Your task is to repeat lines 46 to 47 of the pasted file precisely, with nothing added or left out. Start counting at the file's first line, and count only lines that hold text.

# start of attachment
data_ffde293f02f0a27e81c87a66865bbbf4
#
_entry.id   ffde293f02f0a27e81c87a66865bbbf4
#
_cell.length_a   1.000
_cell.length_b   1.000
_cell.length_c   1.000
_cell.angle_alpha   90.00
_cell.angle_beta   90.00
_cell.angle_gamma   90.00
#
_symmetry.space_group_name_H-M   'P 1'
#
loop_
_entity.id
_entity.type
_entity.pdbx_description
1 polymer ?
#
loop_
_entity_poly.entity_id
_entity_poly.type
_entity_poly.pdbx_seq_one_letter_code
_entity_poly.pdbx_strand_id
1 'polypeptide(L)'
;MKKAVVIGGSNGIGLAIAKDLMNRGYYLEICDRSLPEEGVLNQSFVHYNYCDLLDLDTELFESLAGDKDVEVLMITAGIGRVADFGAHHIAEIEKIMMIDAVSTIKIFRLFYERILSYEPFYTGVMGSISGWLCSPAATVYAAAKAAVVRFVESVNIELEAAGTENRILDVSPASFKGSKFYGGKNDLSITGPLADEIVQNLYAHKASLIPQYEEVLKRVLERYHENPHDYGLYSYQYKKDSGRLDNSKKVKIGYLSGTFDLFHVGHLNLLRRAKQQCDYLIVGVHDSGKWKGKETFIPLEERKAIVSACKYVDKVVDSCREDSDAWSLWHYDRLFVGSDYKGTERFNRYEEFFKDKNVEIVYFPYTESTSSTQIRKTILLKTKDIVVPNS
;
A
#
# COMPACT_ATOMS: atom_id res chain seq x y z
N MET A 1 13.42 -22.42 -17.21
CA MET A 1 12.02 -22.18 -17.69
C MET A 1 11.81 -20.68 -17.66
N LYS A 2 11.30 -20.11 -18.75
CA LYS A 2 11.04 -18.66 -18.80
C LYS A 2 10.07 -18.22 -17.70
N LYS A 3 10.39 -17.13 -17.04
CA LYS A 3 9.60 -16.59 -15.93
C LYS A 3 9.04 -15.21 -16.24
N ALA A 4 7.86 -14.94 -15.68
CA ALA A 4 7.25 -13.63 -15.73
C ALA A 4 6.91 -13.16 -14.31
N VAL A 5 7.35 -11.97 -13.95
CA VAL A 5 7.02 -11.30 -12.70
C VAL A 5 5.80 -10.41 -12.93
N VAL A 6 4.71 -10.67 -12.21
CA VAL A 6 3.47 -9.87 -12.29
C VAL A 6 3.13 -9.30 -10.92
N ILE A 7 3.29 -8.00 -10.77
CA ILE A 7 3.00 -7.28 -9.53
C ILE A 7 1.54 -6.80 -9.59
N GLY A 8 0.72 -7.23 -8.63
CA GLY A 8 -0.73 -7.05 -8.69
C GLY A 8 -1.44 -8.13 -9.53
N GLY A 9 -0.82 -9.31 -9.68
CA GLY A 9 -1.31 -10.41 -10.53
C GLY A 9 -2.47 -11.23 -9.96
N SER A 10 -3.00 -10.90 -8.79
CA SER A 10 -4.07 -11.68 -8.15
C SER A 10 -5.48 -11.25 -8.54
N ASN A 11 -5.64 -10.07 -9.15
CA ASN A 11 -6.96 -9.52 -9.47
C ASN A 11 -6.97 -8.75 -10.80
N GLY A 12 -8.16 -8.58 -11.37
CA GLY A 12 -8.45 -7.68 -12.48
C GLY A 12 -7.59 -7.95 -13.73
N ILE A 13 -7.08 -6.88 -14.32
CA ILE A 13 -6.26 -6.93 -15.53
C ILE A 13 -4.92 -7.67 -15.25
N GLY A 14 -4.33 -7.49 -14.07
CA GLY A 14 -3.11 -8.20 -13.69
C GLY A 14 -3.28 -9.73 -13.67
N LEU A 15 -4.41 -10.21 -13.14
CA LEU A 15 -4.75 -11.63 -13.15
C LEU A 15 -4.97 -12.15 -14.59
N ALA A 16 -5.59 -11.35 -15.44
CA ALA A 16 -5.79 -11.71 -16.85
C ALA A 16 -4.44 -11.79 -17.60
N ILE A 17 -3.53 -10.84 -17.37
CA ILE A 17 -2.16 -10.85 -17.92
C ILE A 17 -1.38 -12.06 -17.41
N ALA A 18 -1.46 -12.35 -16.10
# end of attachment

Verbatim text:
N VAL A 6 4.71 -10.67 -12.21
CA VAL A 6 3.47 -9.87 -12.29